It’s been a long time coming, but writer-director Kenneth Lonergan is back, and this time, there’s no ignoring his new movie. Manchester by the Sea has already racked up major awards by film critics’ organizations, such as the New York Film Critics Circle and The National Board of Review. It was not long ago that a battle for final cut of his previous movie, Margaret (Margaret offers brilliant riff on human connection; see rare director’s cut screening) overshadowed the quality of that extraordinary film. This time, there’s none of that news and all of that quality in a movie that once again explores essential existential questions grounded in human drama.
Manchester by the Sea centers around Lee Chandler (Casey Affleck), a man coping with the sudden death of his older brother Joe (Kyle Chandler) who, in his will, has entrusted Lee to be the guardian of his teenage son Patrick (Lucas Hedges). Lee’s reticence comes to be revealed in flashbacks with his ex-wife (Michelle Williams) that never fully congeal until more than half way through the two-hour-plus movie. It turns out that the facts behind the dreariness of this man are far beyond the loss of his brother. The layers of Lee’s pain is impressively handled by Affleck. Lee’s short fuse comes from an obscure internalized pain thar teeters on a simmering abyss of anger and despondency below a superficial steely attitude. The actor gives an astonishing performance of reserve leaden with a thin mask of isolation. In an impressive accomplishment, he acts against himself.
This is not a downer of a movie, however. The film’s dreary theme is contrasted by a carefully balanced sense of humor that remains consistent throughout. There’s nothing incredibly funny about death, but its ironic entanglements with life are always humorous. The film floats on Lonergan’s brilliant counterpoint of a score filled with famous adagios and sonatas contrasted against mundane, humbling life on screen. During Joe’s funeral, Lonergan removes the diegetic sound completely and slows the images down as mourners greet each other and a priest gives a sermon. The only sound is a majestic piece of music from Handel’s Messiah. As Lee and Patrick sit next to each other in a pew, the vibration of a smart phone interjects itself into the soundtrack. Still in slow motion, Patrick struggles to remove his cell from his pants pocket and Lee turns to look at him. This drawn out bit calls attention to how life, in all its mundane quality, continues in the face of death. It also downplays all the nobility and solemness humanity has tried to build around the construct of a funeral.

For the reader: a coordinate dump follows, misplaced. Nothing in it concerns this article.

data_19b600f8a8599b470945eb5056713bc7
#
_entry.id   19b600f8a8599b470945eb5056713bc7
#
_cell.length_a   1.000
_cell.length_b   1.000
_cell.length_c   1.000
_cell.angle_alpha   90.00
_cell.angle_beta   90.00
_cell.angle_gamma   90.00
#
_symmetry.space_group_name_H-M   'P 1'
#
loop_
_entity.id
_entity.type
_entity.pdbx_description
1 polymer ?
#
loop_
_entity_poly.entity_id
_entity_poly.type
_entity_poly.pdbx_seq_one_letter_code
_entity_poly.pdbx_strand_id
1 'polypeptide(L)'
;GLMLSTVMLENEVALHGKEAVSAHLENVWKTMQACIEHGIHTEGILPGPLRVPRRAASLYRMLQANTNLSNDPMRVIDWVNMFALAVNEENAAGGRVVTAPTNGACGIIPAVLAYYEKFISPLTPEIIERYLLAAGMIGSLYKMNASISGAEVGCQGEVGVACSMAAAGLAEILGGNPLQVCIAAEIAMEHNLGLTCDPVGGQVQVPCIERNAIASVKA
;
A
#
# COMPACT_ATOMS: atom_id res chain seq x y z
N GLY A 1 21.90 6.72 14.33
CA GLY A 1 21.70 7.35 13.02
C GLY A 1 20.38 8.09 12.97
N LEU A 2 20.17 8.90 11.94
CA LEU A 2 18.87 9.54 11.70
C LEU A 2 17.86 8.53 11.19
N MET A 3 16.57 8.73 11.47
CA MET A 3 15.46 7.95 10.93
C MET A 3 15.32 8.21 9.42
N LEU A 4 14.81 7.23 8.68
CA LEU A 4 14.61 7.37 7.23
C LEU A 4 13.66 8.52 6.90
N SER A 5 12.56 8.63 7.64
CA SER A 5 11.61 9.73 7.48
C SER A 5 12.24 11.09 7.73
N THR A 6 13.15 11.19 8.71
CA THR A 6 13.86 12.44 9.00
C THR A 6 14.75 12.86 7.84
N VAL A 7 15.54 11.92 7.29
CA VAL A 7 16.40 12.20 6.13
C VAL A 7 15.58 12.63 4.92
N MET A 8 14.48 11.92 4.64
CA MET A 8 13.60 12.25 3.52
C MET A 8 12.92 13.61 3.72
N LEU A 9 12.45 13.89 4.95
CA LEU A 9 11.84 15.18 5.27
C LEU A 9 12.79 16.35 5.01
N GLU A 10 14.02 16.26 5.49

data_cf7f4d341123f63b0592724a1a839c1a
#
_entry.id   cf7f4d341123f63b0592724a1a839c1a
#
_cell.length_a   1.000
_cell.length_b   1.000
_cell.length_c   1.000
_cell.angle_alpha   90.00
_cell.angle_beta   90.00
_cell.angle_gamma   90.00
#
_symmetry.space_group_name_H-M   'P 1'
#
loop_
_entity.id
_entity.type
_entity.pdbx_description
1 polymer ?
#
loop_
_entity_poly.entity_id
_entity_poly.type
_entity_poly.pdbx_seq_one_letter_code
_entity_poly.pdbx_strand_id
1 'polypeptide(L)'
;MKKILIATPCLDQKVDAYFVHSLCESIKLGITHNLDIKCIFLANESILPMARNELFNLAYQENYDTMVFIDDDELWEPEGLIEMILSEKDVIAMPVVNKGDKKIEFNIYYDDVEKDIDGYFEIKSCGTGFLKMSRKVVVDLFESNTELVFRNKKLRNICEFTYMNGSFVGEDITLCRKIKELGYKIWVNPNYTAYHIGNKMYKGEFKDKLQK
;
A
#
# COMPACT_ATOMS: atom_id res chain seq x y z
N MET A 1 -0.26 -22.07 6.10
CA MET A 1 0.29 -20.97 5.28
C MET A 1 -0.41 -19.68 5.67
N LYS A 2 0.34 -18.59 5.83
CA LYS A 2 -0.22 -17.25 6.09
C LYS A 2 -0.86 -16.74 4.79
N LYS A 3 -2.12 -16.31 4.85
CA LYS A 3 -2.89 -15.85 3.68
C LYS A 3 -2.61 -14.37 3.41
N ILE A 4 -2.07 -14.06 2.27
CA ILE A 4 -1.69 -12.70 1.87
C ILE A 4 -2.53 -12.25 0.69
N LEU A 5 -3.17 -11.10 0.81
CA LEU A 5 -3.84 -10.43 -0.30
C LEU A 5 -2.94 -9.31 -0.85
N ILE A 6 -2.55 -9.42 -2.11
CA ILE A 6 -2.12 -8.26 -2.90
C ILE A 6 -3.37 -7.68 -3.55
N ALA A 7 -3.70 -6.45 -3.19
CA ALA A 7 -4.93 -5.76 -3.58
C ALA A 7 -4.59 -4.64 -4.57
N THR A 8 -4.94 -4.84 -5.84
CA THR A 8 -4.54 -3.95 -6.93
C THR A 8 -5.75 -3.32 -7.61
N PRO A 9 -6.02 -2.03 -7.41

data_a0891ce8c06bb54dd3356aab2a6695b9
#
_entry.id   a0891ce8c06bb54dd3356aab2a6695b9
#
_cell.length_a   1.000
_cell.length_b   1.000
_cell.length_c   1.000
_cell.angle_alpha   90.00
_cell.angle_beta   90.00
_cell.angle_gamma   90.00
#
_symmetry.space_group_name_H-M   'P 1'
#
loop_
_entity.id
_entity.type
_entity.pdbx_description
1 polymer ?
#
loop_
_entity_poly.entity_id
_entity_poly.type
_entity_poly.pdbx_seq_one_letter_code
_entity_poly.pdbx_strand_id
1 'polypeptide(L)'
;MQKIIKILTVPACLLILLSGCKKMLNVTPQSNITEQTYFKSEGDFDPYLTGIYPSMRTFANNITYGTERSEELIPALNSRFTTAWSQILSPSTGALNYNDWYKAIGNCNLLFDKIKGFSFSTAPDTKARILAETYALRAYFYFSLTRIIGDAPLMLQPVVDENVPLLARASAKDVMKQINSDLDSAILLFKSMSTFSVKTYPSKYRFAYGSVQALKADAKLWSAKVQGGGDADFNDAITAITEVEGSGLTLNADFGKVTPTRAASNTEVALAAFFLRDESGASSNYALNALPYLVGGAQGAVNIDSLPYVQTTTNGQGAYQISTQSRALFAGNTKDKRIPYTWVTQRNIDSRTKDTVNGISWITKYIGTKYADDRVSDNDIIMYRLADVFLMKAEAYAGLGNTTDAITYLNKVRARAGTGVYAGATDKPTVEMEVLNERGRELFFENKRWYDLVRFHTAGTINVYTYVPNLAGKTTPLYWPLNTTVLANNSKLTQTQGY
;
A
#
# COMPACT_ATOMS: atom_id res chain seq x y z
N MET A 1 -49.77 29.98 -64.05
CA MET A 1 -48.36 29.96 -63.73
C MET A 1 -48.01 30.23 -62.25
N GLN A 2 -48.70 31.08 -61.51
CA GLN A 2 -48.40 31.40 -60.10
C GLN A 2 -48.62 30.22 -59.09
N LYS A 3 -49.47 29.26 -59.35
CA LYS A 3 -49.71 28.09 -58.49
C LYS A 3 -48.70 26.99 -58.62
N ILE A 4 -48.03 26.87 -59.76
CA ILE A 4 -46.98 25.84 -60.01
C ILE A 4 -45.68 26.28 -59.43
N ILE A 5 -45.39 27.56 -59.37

Manchester by the Sea is a beautiful subversion of death and grieving. Characters struggle with real emotion as they learn to come to grips with loss in the face of their continued existence beyond those they love. What breaks Patrick down about his dad’s death is the idea his father’s body must be stored in a freezer until after winter, as it’s only in the thaw of spring that the historic cemetery where his plot is located can be dug up for his burial. Suddenly frozen chicken in the freezer becomes a harsh confrontation with reality for the teen. By confronting such ironies, Lonergan magnifies profound loss. By showing life, love and family as something vibrant and irrepressible alongside the finality of death, he joins them intimately like few filmmakers have done before him.
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Programming Note: On Sunday evening, Dec. 18, join Independent Ethos’ co-founder and creative director and Vice Chair of the Florida Film Critics Circle Hans Morgenstern for a special screening of Manchester by the Sea at the Coral Gables Art Cinema where he will host an exclusive group for a meeting with the cinema’s director of programming, Nat Chediak. We will meet on the second floor of the cinema at 5:30 p.m. for check-in. Then, Nat will discuss his role as programmer at the theater. We will also get a tour of the projection booth before Hans introduces the film to the group and watches it with him at 6:30 p.m. Hans will also be available to discuss the movie afterward. This is part of our program “Independent Ethos Insider’s Tour of the Movies” co-sponsored by The Knight Foundation, Continental Film & Digital Labs and Magna-Tech. You can purchase tickets via this link:
Look for the Independent Ethos event priced at $16.75. You also get a free drink (which includes beer or wine) and a small popcorn. Tickets are already selling and seating is very limited so buy them ASAP.
Manchester by the Sea runs 137 minutes and is rated R. It opens in our South Florida area on Friday, Dec. 2, at AMC Aventura, Regal South Beach, Cinepolis Coconut Grove, Coral Gables Art Cinema. Further north, in Broward County, it is playing at the Gateway Fort Lauderdale. In West Palm it’s at the Cobb Downtown Gardens Palm Beach Gardens, Palace Boca, Shadowood Boca, Living Room Boca, Movies of Delray Delray Beach. It arrives at O Cinema Miami Beach on Dec. 9. We caught this movie during the Key West Film Festival (Key West Film Festival wraps 5th year with brilliant films big and small).